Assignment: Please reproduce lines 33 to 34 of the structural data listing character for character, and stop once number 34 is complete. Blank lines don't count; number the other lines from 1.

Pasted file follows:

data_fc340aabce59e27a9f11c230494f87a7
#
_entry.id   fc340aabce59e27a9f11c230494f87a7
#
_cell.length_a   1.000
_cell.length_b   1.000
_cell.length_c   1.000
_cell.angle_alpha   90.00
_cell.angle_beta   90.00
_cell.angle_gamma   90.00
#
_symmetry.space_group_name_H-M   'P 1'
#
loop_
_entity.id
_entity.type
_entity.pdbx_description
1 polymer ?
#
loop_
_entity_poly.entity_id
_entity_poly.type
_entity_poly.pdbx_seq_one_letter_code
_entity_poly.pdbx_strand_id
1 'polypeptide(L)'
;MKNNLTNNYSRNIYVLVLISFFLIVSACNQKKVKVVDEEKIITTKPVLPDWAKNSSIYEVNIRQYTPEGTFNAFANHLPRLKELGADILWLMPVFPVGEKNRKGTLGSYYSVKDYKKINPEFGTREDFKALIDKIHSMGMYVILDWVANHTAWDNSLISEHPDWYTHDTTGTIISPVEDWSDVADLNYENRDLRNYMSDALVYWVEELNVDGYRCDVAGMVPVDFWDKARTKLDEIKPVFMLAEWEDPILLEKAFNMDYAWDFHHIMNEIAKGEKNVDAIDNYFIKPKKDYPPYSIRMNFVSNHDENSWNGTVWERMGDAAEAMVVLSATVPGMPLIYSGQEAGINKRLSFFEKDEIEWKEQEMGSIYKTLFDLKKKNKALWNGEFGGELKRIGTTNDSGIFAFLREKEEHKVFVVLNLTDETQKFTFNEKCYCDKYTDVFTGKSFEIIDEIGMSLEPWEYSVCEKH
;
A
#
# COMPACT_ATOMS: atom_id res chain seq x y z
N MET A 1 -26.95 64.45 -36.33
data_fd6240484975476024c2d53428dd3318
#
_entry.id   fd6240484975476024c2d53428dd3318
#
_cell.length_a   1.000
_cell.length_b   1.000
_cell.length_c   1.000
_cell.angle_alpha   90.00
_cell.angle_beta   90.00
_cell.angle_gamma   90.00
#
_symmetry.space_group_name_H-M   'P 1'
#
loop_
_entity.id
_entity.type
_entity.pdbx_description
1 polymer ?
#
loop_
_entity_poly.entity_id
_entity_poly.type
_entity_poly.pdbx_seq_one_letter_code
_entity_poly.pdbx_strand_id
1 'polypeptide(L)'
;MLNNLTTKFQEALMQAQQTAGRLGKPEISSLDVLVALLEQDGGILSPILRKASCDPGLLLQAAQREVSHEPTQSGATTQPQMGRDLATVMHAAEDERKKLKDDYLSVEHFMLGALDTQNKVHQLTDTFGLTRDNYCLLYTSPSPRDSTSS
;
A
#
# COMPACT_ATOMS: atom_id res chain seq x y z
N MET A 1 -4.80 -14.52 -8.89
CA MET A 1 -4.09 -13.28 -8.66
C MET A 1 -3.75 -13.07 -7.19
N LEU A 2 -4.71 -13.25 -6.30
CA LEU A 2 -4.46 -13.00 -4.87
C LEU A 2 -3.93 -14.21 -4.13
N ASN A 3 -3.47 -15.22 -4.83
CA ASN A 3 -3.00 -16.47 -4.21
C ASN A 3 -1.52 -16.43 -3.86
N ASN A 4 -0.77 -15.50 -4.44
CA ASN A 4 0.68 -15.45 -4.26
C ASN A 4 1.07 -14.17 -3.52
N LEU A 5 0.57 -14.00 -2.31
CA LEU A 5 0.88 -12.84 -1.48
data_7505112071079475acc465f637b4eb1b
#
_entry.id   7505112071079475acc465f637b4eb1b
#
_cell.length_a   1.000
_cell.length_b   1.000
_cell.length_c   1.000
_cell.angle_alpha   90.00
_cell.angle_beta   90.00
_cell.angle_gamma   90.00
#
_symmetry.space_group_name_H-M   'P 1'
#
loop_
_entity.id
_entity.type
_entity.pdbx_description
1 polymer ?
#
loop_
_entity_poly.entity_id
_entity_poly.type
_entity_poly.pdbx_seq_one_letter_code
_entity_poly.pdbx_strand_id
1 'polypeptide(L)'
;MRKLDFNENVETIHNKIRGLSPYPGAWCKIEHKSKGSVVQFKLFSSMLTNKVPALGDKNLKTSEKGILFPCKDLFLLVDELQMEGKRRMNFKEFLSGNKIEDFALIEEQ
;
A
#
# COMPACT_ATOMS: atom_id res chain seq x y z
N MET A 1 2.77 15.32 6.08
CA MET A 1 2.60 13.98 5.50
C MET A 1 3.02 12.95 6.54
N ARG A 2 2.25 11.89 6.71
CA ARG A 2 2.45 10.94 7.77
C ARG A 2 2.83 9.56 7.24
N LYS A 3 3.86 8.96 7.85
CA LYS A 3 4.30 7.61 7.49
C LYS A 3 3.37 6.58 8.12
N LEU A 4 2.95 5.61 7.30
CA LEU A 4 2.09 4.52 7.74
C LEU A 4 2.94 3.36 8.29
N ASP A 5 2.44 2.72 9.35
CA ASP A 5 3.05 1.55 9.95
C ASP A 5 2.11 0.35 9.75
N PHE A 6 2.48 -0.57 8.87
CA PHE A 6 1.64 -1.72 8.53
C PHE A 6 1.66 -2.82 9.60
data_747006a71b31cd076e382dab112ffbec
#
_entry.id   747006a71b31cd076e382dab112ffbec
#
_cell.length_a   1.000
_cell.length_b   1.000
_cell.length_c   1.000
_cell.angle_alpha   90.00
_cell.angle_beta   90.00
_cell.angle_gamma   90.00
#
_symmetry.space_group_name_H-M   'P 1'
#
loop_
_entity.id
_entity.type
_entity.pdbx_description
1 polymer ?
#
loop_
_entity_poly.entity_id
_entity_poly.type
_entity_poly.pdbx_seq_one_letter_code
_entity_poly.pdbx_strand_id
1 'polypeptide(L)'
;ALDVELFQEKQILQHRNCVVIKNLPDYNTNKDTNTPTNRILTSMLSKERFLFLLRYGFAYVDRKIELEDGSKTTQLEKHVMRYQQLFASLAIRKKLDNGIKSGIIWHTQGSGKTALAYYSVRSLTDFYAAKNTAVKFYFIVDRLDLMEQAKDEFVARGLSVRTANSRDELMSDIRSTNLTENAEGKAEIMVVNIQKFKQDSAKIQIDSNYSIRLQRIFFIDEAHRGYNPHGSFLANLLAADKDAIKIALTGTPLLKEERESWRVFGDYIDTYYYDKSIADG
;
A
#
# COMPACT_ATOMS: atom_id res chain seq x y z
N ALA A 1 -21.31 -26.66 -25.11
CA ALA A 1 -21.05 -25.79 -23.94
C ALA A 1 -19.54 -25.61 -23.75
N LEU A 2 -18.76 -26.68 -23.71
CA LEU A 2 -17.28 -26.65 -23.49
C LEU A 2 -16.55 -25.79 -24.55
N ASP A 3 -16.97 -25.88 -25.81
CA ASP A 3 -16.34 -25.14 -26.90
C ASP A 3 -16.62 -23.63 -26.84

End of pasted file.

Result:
#
_entry.id   fd6240484975476024c2d53428dd3318